ERIC:               Then 2005, actually what happened was, we were thinking of re-architecting it again, and the science team started coming and banging on our door saying- he didn’t stop at my door, they were coming, they were giving me a lot of advice (laughter). That they would love to have a system like these papers they were reading from Google, because they wanted to do research on all the documents that we were crawling and we’d built these thousand-computer clusters, one of them to crawl the web, one of them to do the sort of page rank calculations, one of them to actually build the final indexes that the search engine used. But all of that hardware was dedicated to that one purpose…

STEFAN:          One thing, yeah.

ERIC:               …and they couldn’t use it. We were looking to re-architect all that anyways, so we said… that was at the point where we said, “Let’s build the system based on the MapReduce interfaces and the HDFS interfaces. Well, the Google File System interfaces. We knew we could do it because we’d built four of these before. We already had a thousand-net system that was effectively running MapReduce, but the APIs suggested by the Google guys were better. We looked at that and said, “Okay, if we rebuild it this way, then we’ll be able to [00:10:00] reuse that software in many more applications.”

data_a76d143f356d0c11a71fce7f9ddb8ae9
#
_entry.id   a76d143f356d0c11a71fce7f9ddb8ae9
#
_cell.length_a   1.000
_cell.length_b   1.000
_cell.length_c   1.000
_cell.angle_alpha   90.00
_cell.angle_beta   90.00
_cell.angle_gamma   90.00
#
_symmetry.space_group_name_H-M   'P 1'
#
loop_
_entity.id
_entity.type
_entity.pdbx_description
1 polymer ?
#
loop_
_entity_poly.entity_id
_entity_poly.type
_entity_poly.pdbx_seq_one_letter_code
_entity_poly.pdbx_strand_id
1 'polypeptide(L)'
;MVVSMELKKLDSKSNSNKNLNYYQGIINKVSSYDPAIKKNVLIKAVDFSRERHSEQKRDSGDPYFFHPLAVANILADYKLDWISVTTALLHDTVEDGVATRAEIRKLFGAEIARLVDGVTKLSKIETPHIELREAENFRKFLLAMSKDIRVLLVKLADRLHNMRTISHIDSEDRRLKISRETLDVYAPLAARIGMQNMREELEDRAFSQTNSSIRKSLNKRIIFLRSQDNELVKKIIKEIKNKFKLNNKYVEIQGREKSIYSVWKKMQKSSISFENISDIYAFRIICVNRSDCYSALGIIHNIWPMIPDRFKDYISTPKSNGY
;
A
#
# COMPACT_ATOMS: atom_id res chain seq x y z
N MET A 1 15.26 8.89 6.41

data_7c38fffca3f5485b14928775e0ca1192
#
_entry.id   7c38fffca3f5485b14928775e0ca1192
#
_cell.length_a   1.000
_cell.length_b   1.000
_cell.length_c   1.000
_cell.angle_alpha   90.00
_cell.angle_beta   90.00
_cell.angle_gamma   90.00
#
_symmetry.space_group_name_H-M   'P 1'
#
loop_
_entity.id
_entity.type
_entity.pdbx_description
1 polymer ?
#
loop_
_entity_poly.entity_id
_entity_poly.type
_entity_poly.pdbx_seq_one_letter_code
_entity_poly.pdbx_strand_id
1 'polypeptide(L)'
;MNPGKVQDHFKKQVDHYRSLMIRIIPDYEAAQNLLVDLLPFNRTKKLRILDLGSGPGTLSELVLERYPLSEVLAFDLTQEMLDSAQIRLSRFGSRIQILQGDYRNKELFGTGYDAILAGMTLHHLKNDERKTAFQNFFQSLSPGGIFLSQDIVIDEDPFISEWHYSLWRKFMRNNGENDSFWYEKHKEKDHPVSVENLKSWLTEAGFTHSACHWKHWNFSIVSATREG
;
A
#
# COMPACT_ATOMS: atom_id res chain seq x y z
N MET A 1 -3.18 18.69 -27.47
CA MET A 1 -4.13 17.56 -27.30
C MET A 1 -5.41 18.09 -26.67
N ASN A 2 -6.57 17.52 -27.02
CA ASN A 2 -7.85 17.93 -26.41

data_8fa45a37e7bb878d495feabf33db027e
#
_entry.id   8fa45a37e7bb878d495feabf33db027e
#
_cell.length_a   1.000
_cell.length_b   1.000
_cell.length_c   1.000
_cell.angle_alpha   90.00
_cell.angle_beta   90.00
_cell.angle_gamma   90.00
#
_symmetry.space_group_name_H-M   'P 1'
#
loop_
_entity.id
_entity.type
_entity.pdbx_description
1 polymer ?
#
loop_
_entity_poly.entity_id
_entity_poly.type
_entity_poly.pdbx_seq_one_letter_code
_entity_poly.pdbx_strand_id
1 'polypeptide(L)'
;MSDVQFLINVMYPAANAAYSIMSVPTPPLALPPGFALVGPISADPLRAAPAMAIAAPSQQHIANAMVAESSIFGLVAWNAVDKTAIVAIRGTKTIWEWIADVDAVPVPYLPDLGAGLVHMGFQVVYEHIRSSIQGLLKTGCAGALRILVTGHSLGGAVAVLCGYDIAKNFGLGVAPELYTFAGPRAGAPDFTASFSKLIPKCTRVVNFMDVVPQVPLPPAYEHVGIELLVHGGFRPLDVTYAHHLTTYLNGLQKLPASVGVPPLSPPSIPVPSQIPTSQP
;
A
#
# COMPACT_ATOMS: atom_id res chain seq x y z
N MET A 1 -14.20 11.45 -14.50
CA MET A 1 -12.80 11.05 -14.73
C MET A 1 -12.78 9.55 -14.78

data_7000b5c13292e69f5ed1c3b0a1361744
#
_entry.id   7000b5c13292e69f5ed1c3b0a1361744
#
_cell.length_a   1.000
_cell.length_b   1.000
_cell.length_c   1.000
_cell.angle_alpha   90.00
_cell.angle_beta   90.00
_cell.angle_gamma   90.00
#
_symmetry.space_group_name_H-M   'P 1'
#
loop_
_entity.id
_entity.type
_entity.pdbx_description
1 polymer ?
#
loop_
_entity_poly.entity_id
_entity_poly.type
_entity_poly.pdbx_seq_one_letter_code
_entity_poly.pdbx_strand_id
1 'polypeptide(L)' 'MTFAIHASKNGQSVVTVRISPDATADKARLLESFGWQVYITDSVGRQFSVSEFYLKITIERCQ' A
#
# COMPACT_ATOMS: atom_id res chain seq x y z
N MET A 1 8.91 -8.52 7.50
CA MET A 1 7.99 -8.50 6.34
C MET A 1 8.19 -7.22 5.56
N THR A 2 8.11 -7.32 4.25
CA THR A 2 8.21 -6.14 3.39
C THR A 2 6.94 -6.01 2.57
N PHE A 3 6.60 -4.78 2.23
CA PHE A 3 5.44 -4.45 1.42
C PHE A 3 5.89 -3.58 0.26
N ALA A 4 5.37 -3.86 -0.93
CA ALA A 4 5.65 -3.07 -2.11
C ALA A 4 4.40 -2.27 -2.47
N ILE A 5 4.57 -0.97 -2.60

STEFAN:          Before we go into more of that really cool infrastructure, I want to… [I will click 00:10:08] a little bit on that challenges around search engine, because I work that area as well and was always like, “Boy, how do you get to such a big crawl?” And there’s all those little tricks and HTTP keep-alive, and DNS-caching was a really big problem for us, especially in the Nutch days, because we basically didn’t go to one house and download all the documents, but we took URL-by-URL, so we had to do a DNS lookup for every URL we had to… how did you guys manage to crawl that much data?

ERIC:               Some of those problems get easier at scale. Some of them get harder. So, you would partition the crawl by host, so things like DNS-caching were not a big deal. You obviously do need to do it, but the biggest problem we had was being nice to the world. I learned a lesson back in, around ’99, when one of my engineers running a test crawl on his laptop took down Microsoft.

STEFAN:          (laughter) That was you?

ERIC:               It was just one… but you think about it, how many websites, especially back then, were prepared to have somebody open up and start to fetch thousands and thousands of pages simultaneously. They just weren’t architected for it. Today I don’t think you could take down Microsoft from your laptop by just asking for its pages, but back then you could take down any site in the world that way.

STEFAN:          Right.